A bizarre practice of wrapping corpses in polythene bags and burying people who have died of HIV/AIDS in the Christian majority northeastern Indian state of Mizoram has outraged people living with the virus.
"It is indeed shocking to find people in some parts of the state packing the dead body of a person who has died of HIV/AIDS with polythene sheets or bags during burials," Sawmtea, president of the Mizoram People Living with HIV/AIDS Society, told IANS.
With a little under one million people and bordering Myanmar and Bangladesh, Mizoram is one of the high risk states with an estimated 1,639 people declared HIV-positive and another 167 suffering from various AIDS-related illnesses.
Authorities in Mizoram, India's second highest literate state with 88.49 percent literacy rate, denied such a practice was prevalent now.
"There were some reports in the past, but now no such things are taking place here with the level of awareness about HIV/AIDS increasing," said K. Ropari, head of the Mizoram AIDS Control Society.
But many people living with the virus and anti-AIDS campaigners in the region says such practices were still on in the Mizo tribal society.
"Such is the reaction that that when a person dies of HIV/AIDS, we invariably find attendance of the locals in the cemeteries very less compared to a person who died of some other ailments," Sawmtea said.
The influential church, a majority of the Christians in Mizoram are Presbyterians, says it would take up steps to prevent showing disregard to a dead man just because he passed away after contracting HIV/AIDS.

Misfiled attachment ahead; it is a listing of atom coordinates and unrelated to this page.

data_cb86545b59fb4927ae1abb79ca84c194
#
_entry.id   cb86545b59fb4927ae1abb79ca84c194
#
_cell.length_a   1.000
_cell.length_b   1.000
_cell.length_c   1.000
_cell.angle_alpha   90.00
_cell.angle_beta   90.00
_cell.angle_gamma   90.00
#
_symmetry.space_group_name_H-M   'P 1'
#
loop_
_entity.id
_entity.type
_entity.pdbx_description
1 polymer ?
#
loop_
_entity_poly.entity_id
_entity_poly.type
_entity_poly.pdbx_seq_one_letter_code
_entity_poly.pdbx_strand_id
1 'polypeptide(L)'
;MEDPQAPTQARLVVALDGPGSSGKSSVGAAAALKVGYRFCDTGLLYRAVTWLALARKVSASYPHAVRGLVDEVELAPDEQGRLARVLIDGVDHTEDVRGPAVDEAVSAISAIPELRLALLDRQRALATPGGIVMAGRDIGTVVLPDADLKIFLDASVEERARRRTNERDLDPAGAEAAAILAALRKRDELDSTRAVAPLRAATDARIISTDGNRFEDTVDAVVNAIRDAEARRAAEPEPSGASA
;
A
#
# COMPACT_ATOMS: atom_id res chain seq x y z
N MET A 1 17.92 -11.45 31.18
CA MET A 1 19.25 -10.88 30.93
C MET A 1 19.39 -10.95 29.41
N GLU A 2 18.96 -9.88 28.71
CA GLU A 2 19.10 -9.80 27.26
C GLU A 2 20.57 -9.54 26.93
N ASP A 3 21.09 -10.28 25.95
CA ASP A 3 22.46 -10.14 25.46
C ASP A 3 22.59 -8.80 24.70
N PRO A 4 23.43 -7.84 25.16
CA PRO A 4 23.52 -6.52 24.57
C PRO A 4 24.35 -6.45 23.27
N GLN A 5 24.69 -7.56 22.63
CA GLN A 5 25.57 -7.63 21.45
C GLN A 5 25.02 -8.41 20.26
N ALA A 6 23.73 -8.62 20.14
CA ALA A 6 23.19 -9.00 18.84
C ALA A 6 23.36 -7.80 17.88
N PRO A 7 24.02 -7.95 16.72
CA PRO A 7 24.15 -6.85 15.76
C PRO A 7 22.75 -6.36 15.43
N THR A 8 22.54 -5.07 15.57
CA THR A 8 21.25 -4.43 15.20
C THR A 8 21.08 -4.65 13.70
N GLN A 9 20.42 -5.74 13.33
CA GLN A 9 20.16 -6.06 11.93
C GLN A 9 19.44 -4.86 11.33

"The church is actively involved in spreading awareness about HIV/AIDS. I have heard people burying a dead person packed in polythene bags although I have never seen it myself," Reverend Rosiam, senior executive secretary of the Mizoram Presbyterian Synod, told IANS.
"I promise to take steps if at all such things are still happening."
People living with the virus say stigmatisation has prevented them from leading a life with dignity.
"HIV is much harder to contract than hepatitis B although such victims were given normal burials," Vanlalmuan, president of the Positive Network of Mizoram, said.
Sharing of needles by intravenous drug users and people having multiple sex partners are reasons attributed for the alarming rise in HIV cases.
"The HIV scenario in Mizoram can be best described as an epidemic in transition with the opportunities for effective containment that existed in the turn of the millennium are now showing signs of being lost," a recent report published by UNAIDS said.
The plight of HIV infected people has become all the more serious with some local vigilante groups taking law into their hands to punish drug addicts and traffickers leading to at least half-a-dozen deaths in the past one year.
"People here have failed to understand the problem of HIV/AIDS and have been equating those living with the virus as being drug addicts and punishing them in public," said a HIV-positive youth, who wished not to be named.